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Anhaltende Liminalität: eine Herausforderung der Geistes- und Kulturwissenschaften in der Pandemie

Doris Bachmann-Medick

Pages 509 - 520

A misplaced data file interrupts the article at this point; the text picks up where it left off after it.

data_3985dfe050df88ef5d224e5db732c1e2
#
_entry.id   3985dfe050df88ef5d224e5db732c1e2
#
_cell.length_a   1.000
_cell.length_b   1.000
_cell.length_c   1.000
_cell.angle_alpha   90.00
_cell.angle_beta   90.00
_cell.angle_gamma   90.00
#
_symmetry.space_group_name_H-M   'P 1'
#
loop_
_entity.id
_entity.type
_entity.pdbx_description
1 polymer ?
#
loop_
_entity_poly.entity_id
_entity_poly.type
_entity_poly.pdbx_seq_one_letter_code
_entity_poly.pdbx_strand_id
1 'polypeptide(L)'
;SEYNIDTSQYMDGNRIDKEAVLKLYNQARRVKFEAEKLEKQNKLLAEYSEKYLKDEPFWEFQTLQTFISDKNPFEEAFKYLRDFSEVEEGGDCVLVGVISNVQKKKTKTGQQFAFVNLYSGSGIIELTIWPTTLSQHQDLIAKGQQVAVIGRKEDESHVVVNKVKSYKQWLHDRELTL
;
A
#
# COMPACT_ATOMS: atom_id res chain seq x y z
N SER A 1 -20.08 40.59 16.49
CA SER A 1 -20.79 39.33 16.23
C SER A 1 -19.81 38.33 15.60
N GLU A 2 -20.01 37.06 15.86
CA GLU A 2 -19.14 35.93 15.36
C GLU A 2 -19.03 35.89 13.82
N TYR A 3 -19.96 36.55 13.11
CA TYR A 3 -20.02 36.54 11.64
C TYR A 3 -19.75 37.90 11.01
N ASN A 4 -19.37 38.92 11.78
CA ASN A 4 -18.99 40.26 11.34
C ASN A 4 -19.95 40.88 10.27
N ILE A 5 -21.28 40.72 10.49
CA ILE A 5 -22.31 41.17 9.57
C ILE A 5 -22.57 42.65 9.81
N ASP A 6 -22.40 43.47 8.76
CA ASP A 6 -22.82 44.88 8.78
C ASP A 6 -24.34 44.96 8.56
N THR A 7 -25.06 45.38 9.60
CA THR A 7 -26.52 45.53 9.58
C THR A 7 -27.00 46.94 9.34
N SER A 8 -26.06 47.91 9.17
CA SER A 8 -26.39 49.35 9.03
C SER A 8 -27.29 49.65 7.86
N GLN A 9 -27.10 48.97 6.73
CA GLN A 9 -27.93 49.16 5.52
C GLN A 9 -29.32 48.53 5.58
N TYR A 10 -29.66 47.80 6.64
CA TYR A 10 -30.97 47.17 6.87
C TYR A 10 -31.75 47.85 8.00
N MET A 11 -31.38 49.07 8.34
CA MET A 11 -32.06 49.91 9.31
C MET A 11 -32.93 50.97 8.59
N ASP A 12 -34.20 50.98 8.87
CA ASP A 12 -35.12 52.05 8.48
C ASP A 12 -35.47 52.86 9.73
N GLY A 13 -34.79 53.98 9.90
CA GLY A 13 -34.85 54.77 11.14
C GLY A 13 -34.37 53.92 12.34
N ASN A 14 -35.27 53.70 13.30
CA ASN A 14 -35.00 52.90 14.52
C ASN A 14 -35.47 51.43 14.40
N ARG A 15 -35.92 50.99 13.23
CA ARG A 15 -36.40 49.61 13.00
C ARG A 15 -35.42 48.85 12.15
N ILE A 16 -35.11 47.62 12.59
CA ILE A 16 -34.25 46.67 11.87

Abstract: A crisis like the coronavirus pandemic affects the very core of human existence. But could it also endanger the existence of the humanities and the study of culture? Are we currently witnessing the emergence of a “pandemic turn” that could lead to a narrowing down of all research to issues of science, epidemiology, biology, medicine, and digital technology? This article presents a more nuanced picture of the challenges that the pandemic poses for research. It explores the phases and narratives of the pandemic so far, along with the concomitant phenomena of crisis management, i. e. restrictions of civil liberties, increases in social control, but also changes in patterns of work, spatial orders, and generational relations. The article argues that, in this new context, the humanities remain indispensable. By analyzing and constructing crisis narratives, exploring critical links with other global crises and framing new direction-settings, the humanities highlight a specific feature of the pandemic: its continuing liminality, uncertainty, and ambivalence. Conceived of as a form of translation studies, the humanities can reflect on the impact of their own research in social mediation processes from the perspective of liminality. The focus is here on the translation of academic and expert discourses into public discourses and the translation of current challenges into future concepts. By realizing that the liminality of the crisis could become a more permanent state, the humanities have potential to reach out beyond the exploration of mere coping strategies: they can develop new ethical and sustainable horizons for reflecting on and responding to the crisis.


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